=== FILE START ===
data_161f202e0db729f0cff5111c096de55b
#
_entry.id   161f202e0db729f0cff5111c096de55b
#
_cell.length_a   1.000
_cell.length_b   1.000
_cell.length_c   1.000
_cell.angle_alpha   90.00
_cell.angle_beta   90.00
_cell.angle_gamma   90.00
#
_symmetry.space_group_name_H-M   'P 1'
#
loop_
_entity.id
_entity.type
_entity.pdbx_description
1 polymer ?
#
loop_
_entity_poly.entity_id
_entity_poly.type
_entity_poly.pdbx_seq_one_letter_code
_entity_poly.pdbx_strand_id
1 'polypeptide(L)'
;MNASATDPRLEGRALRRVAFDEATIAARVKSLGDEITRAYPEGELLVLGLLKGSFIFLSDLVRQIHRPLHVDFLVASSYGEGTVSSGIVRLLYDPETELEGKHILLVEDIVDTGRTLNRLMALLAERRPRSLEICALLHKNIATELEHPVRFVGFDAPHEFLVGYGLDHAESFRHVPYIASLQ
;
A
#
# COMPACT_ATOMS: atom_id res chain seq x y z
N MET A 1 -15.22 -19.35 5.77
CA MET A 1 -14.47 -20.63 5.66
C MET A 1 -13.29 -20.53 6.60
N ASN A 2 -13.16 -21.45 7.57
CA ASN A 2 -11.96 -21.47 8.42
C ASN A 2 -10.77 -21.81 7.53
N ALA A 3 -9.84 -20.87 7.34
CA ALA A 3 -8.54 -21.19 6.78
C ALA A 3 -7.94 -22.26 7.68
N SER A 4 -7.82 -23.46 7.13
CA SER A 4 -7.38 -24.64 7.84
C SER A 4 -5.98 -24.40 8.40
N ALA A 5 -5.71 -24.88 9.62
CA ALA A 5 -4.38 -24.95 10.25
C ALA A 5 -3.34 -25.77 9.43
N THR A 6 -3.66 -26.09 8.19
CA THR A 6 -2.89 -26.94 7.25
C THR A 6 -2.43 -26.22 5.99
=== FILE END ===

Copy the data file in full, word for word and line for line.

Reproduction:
data_161f202e0db729f0cff5111c096de55b
#
_entry.id   161f202e0db729f0cff5111c096de55b
#
_cell.length_a   1.000
_cell.length_b   1.000
_cell.length_c   1.000
_cell.angle_alpha   90.00
_cell.angle_beta   90.00
_cell.angle_gamma   90.00
#
_symmetry.space_group_name_H-M   'P 1'
#
loop_
_entity.id
_entity.type
_entity.pdbx_description
1 polymer ?
#
loop_
_entity_poly.entity_id
_entity_poly.type
_entity_poly.pdbx_seq_one_letter_code
_entity_poly.pdbx_strand_id
1 'polypeptide(L)'
;MNASATDPRLEGRALRRVAFDEATIAARVKSLGDEITRAYPEGELLVLGLLKGSFIFLSDLVRQIHRPLHVDFLVASSYGEGTVSSGIVRLLYDPETELEGKHILLVEDIVDTGRTLNRLMALLAERRPRSLEICALLHKNIATELEHPVRFVGFDAPHEFLVGYGLDHAESFRHVPYIASLQ
;
A
#
# COMPACT_ATOMS: atom_id res chain seq x y z
N MET A 1 -15.22 -19.35 5.77
CA MET A 1 -14.47 -20.63 5.66
C MET A 1 -13.29 -20.53 6.60
N ASN A 2 -13.16 -21.45 7.57
CA ASN A 2 -11.96 -21.47 8.42
C ASN A 2 -10.77 -21.81 7.53
N ALA A 3 -9.84 -20.87 7.34
CA ALA A 3 -8.54 -21.19 6.78
C ALA A 3 -7.94 -22.26 7.68
N SER A 4 -7.82 -23.46 7.13
CA SER A 4 -7.38 -24.64 7.84
C SER A 4 -5.98 -24.40 8.40
N ALA A 5 -5.71 -24.88 9.62
CA ALA A 5 -4.38 -24.95 10.25
C ALA A 5 -3.34 -25.77 9.43
N THR A 6 -3.66 -26.09 8.19
CA THR A 6 -2.89 -26.94 7.25
C THR A 6 -2.43 -26.22 5.99